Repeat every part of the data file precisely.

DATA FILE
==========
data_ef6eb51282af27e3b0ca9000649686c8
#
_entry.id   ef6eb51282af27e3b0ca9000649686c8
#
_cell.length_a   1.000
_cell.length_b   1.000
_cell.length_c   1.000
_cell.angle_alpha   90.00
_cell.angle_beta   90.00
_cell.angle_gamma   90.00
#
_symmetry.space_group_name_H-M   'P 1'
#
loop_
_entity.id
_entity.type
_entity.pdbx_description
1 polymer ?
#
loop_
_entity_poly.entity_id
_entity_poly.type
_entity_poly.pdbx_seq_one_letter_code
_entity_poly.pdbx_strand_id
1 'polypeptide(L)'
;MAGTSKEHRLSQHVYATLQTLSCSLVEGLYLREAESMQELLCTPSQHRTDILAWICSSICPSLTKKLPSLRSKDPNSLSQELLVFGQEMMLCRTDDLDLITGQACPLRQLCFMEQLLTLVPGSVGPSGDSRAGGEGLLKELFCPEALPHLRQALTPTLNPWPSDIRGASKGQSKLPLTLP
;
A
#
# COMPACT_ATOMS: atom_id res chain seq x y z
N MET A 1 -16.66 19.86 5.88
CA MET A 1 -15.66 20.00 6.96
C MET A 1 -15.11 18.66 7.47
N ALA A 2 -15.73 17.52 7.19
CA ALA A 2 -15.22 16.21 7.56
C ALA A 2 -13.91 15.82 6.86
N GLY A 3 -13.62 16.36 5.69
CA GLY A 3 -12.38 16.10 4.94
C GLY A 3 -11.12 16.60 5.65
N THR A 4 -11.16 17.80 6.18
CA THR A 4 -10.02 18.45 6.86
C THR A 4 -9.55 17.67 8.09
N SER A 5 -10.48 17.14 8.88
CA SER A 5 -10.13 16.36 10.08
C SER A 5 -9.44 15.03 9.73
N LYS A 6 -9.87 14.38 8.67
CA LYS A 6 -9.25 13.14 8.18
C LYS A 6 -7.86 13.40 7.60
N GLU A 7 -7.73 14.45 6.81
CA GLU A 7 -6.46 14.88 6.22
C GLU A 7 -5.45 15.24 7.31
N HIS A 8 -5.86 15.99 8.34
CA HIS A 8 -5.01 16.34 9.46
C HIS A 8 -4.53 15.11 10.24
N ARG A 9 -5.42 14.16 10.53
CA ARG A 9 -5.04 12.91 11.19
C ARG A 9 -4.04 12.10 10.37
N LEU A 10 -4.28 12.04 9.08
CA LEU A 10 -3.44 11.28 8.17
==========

data_ef6eb51282af27e3b0ca9000649686c8
#
_entry.id   ef6eb51282af27e3b0ca9000649686c8
#
_cell.length_a   1.000
_cell.length_b   1.000
_cell.length_c   1.000
_cell.angle_alpha   90.00
_cell.angle_beta   90.00
_cell.angle_gamma   90.00
#
_symmetry.space_group_name_H-M   'P 1'
#
loop_
_entity.id
_entity.type
_entity.pdbx_description
1 polymer ?
#
loop_
_entity_poly.entity_id
_entity_poly.type
_entity_poly.pdbx_seq_one_letter_code
_entity_poly.pdbx_strand_id
1 'polypeptide(L)'
;MAGTSKEHRLSQHVYATLQTLSCSLVEGLYLREAESMQELLCTPSQHRTDILAWICSSICPSLTKKLPSLRSKDPNSLSQELLVFGQEMMLCRTDDLDLITGQACPLRQLCFMEQLLTLVPGSVGPSGDSRAGGEGLLKELFCPEALPHLRQALTPTLNPWPSDIRGASKGQSKLPLTLP
;
A
#
# COMPACT_ATOMS: atom_id res chain seq x y z
N MET A 1 -16.66 19.86 5.88
CA MET A 1 -15.66 20.00 6.96
C MET A 1 -15.11 18.66 7.47
N ALA A 2 -15.73 17.52 7.19
CA ALA A 2 -15.22 16.21 7.56
C ALA A 2 -13.91 15.82 6.86
N GLY A 3 -13.62 16.36 5.69
CA GLY A 3 -12.38 16.10 4.94
C GLY A 3 -11.12 16.60 5.65
N THR A 4 -11.16 17.80 6.18
CA THR A 4 -10.02 18.45 6.86
C THR A 4 -9.55 17.67 8.09
N SER A 5 -10.48 17.14 8.88
CA SER A 5 -10.13 16.36 10.08
C SER A 5 -9.44 15.03 9.73
N LYS A 6 -9.87 14.38 8.67
CA LYS A 6 -9.25 13.14 8.18
C LYS A 6 -7.86 13.40 7.60
N GLU A 7 -7.73 14.45 6.81
CA GLU A 7 -6.46 14.88 6.22
C GLU A 7 -5.45 15.24 7.31
N HIS A 8 -5.86 15.99 8.34
CA HIS A 8 -5.01 16.34 9.46
C HIS A 8 -4.53 15.11 10.24
N ARG A 9 -5.42 14.16 10.53
CA ARG A 9 -5.04 12.91 11.19
C ARG A 9 -4.04 12.10 10.37
N LEU A 10 -4.28 12.04 9.08
CA LEU A 10 -3.44 11.28 8.17